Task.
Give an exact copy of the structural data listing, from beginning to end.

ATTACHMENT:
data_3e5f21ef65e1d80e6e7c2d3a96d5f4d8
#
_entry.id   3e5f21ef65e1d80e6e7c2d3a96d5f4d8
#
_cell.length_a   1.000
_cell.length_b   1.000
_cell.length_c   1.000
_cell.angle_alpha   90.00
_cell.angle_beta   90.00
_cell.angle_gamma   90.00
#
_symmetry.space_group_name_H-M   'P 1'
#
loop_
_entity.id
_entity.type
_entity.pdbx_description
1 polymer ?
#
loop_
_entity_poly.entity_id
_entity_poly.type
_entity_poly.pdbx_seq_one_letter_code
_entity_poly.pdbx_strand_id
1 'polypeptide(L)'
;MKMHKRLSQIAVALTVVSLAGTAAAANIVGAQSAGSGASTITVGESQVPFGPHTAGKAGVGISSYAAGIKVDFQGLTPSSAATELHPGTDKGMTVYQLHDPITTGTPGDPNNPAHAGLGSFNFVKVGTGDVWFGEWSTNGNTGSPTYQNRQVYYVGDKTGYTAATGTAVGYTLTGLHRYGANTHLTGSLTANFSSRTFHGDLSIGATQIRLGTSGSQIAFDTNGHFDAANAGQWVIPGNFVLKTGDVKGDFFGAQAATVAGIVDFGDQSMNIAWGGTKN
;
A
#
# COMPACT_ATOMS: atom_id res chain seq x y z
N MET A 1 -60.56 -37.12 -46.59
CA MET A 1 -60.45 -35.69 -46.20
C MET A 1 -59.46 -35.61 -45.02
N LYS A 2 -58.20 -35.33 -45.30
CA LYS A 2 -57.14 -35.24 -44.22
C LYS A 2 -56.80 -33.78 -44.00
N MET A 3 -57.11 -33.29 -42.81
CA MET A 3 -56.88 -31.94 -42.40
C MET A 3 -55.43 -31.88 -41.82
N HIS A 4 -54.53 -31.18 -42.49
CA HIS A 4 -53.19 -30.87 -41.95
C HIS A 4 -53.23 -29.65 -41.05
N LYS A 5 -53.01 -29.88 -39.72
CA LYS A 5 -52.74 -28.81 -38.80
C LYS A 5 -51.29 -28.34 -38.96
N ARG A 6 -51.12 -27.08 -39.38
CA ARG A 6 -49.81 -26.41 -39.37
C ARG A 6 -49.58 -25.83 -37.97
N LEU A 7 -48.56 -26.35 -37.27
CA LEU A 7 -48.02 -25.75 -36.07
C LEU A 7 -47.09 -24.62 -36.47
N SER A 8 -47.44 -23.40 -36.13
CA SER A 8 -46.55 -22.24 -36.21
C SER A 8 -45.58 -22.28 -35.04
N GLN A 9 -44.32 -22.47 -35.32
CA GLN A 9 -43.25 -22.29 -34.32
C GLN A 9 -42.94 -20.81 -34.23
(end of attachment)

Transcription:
data_3e5f21ef65e1d80e6e7c2d3a96d5f4d8
#
_entry.id   3e5f21ef65e1d80e6e7c2d3a96d5f4d8
#
_cell.length_a   1.000
_cell.length_b   1.000
_cell.length_c   1.000
_cell.angle_alpha   90.00
_cell.angle_beta   90.00
_cell.angle_gamma   90.00
#
_symmetry.space_group_name_H-M   'P 1'
#
loop_
_entity.id
_entity.type
_entity.pdbx_description
1 polymer ?
#
loop_
_entity_poly.entity_id
_entity_poly.type
_entity_poly.pdbx_seq_one_letter_code
_entity_poly.pdbx_strand_id
1 'polypeptide(L)'
;MKMHKRLSQIAVALTVVSLAGTAAAANIVGAQSAGSGASTITVGESQVPFGPHTAGKAGVGISSYAAGIKVDFQGLTPSSAATELHPGTDKGMTVYQLHDPITTGTPGDPNNPAHAGLGSFNFVKVGTGDVWFGEWSTNGNTGSPTYQNRQVYYVGDKTGYTAATGTAVGYTLTGLHRYGANTHLTGSLTANFSSRTFHGDLSIGATQIRLGTSGSQIAFDTNGHFDAANAGQWVIPGNFVLKTGDVKGDFFGAQAATVAGIVDFGDQSMNIAWGGTKN
;
A
#
# COMPACT_ATOMS: atom_id res chain seq x y z
N MET A 1 -60.56 -37.12 -46.59
CA MET A 1 -60.45 -35.69 -46.20
C MET A 1 -59.46 -35.61 -45.02
N LYS A 2 -58.20 -35.33 -45.30
CA LYS A 2 -57.14 -35.24 -44.22
C LYS A 2 -56.80 -33.78 -44.00
N MET A 3 -57.11 -33.29 -42.81
CA MET A 3 -56.88 -31.94 -42.40
C MET A 3 -55.43 -31.88 -41.82
N HIS A 4 -54.53 -31.18 -42.49
CA HIS A 4 -53.19 -30.87 -41.95
C HIS A 4 -53.23 -29.65 -41.05
N LYS A 5 -53.01 -29.88 -39.72
CA LYS A 5 -52.74 -28.81 -38.80
C LYS A 5 -51.29 -28.34 -38.96
N ARG A 6 -51.12 -27.08 -39.38
CA ARG A 6 -49.81 -26.41 -39.37
C ARG A 6 -49.58 -25.83 -37.97
N LEU A 7 -48.56 -26.35 -37.27
CA LEU A 7 -48.02 -25.75 -36.07
C LEU A 7 -47.09 -24.62 -36.47
N SER A 8 -47.44 -23.40 -36.13
CA SER A 8 -46.55 -22.24 -36.21
C SER A 8 -45.58 -22.28 -35.04
N GLN A 9 -44.32 -22.47 -35.32
CA GLN A 9 -43.25 -22.29 -34.32
C GLN A 9 -42.94 -20.81 -34.23